As Kierkegaard says, “It is the task of every generation to realize Jesus contemporaneously.” As Jesuits, we notice the wounds of God’s people, and as Edward Schillebeeckx says, it is Jesus’ unlimited desire to attend to troubles of His people. Daily prayer with my image of Jesus by Titian sustains me. Through this process of reading, writing, proclaiming the Kingdom of God, and Christ as innovative savior, I have also said “yes.”


During their priestly ordination, the four Jesuits lie prostrate in the aisle of the church as a sign of dependence upon God and on the prayers of the Christian community.

Fr. Angelo (AJ) Rizzo, SJ

When I moved back to Scranton for regency in 2011, I knew I was returning to a home of sorts—I went to college there from 1999-2003, and I did a lot of learning and loving during my four years there. When I arrived at Scranton Prep, the Prep family embraced me with open arms, welcoming me into their lives and their homes. From my first days there, I knew that God had sent me to Prep, and that God had sent Prep into my life and my vocation, to be a part of my formation and my life story.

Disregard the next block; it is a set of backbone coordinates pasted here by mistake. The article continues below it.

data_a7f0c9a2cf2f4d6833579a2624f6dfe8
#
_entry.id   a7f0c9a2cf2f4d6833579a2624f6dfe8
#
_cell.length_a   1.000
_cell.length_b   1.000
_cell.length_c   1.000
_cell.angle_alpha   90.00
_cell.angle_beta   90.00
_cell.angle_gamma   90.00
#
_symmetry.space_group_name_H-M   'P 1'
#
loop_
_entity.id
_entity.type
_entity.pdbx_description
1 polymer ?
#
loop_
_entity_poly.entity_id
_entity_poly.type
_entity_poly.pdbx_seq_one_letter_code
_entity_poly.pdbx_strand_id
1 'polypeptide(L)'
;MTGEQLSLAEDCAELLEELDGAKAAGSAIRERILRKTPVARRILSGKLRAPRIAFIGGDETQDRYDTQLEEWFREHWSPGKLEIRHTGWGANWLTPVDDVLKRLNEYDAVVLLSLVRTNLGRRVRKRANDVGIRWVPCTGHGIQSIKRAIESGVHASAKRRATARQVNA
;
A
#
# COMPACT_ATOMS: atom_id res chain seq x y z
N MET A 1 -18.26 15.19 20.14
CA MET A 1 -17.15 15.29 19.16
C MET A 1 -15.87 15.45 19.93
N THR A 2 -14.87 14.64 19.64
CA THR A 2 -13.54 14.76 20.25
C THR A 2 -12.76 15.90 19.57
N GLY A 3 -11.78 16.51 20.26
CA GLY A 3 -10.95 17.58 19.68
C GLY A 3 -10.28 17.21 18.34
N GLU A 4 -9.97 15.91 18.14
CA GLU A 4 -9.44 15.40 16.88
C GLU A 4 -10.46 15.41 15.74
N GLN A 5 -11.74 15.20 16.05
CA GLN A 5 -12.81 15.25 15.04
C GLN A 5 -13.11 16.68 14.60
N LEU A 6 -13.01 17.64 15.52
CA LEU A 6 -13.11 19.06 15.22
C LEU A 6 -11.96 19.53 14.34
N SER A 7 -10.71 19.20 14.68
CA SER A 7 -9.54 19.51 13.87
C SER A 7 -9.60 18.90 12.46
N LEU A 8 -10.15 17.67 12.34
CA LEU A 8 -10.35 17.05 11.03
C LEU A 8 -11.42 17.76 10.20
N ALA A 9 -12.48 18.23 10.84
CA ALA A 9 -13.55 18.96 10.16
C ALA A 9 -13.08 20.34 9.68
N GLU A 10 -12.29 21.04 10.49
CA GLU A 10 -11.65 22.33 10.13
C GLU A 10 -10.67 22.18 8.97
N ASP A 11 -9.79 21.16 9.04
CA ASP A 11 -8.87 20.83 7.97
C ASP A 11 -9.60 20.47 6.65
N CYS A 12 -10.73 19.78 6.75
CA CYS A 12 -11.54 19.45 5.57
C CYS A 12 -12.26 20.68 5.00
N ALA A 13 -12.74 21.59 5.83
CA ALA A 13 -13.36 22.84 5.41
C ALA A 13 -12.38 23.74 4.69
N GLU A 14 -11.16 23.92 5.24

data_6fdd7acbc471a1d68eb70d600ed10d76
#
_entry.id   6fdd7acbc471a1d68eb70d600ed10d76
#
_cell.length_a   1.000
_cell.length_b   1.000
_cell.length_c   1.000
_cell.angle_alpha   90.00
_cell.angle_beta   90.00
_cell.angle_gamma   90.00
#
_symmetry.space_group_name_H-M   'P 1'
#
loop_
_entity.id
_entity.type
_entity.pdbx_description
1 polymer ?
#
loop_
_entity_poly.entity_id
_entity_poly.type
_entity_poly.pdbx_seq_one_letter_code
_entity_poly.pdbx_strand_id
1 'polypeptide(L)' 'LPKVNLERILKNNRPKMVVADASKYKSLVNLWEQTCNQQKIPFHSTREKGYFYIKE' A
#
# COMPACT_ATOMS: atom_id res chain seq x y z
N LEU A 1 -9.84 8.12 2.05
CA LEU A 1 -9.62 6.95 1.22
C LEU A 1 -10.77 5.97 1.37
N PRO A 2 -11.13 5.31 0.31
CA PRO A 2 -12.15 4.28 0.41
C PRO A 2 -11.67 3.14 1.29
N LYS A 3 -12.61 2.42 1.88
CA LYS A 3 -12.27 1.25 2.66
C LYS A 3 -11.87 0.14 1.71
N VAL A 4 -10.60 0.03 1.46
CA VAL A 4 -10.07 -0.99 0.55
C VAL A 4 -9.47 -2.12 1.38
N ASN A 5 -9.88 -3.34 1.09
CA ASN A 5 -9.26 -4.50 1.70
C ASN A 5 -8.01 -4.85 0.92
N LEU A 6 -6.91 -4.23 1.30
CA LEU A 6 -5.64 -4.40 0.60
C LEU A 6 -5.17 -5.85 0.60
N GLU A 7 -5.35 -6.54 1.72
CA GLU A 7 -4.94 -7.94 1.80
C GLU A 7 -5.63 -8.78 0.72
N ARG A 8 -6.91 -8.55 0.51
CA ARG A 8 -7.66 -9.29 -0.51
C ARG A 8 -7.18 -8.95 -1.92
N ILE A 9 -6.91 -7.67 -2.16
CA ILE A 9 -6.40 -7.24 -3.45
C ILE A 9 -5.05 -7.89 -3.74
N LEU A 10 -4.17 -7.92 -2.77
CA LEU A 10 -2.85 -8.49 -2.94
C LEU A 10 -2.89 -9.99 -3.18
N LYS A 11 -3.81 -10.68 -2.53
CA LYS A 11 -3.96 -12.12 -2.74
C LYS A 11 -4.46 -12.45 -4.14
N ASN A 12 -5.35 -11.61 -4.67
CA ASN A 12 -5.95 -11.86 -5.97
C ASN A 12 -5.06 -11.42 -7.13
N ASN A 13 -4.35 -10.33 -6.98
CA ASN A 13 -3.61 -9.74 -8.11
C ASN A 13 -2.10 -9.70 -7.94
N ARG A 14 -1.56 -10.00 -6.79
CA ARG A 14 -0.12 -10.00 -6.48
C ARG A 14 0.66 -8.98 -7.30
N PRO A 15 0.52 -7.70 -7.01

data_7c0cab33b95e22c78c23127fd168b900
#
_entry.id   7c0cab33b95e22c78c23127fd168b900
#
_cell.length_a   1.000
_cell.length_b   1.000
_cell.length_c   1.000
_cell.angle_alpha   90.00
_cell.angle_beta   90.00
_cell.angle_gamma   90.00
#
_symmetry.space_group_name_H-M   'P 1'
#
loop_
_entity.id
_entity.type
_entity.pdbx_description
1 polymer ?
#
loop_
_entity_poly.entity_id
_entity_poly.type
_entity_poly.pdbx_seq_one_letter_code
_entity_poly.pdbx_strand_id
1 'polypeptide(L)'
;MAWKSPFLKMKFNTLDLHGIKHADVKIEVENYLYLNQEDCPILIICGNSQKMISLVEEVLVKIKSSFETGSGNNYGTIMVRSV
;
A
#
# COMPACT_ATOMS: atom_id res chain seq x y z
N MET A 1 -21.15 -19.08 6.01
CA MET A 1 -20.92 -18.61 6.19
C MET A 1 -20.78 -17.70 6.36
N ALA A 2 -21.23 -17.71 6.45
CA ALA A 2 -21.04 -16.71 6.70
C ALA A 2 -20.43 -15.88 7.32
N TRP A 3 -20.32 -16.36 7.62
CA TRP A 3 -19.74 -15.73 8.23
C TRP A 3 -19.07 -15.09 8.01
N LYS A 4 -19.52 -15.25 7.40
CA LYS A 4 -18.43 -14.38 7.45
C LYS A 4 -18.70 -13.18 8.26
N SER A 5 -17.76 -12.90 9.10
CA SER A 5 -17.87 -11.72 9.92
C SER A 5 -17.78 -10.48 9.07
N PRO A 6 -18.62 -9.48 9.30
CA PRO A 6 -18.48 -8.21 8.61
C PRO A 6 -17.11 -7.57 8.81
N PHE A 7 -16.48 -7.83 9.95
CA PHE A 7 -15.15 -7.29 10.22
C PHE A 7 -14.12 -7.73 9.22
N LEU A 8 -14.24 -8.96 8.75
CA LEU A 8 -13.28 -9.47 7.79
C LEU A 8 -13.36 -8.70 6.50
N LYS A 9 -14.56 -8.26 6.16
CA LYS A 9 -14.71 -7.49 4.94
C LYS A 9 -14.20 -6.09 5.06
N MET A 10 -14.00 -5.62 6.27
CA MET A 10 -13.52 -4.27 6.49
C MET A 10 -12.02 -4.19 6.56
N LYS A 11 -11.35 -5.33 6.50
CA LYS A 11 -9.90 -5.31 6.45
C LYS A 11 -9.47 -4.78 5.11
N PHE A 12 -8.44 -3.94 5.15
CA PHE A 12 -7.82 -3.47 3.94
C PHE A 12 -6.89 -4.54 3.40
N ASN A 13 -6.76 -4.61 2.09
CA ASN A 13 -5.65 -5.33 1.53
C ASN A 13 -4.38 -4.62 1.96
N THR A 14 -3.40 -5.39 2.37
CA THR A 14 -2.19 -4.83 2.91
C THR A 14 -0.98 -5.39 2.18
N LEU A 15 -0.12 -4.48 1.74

Earlier this month, Pope Francis gave a talk about the importance of true friendships in the lives of seminarians and priests. He said we become friends only if “our encounter with another person is more than something outward or formal. “True friendship,” he said, “involves sharing in the life of another person, an experience of compassion, a relationship that involves giving ourselves for others.” The students, their families, and the faculty and staff of Scranton Prep were those kinds of friends to me.

I learned so much about being a Jesuit and a priest from my students at Prep—things that you can’t learn in a theology textbook. But perhaps the most important, most enduring mark on my life from my time at Prep is the phrase Jesus speaks over and over to His disciples: “Don’t be afraid.” When life is hard and you feel alone or discouraged, look for signs of God’s presence in your life—because they are all around us—if only we have eyes to see. The Scranton Prep family was proof of that for me.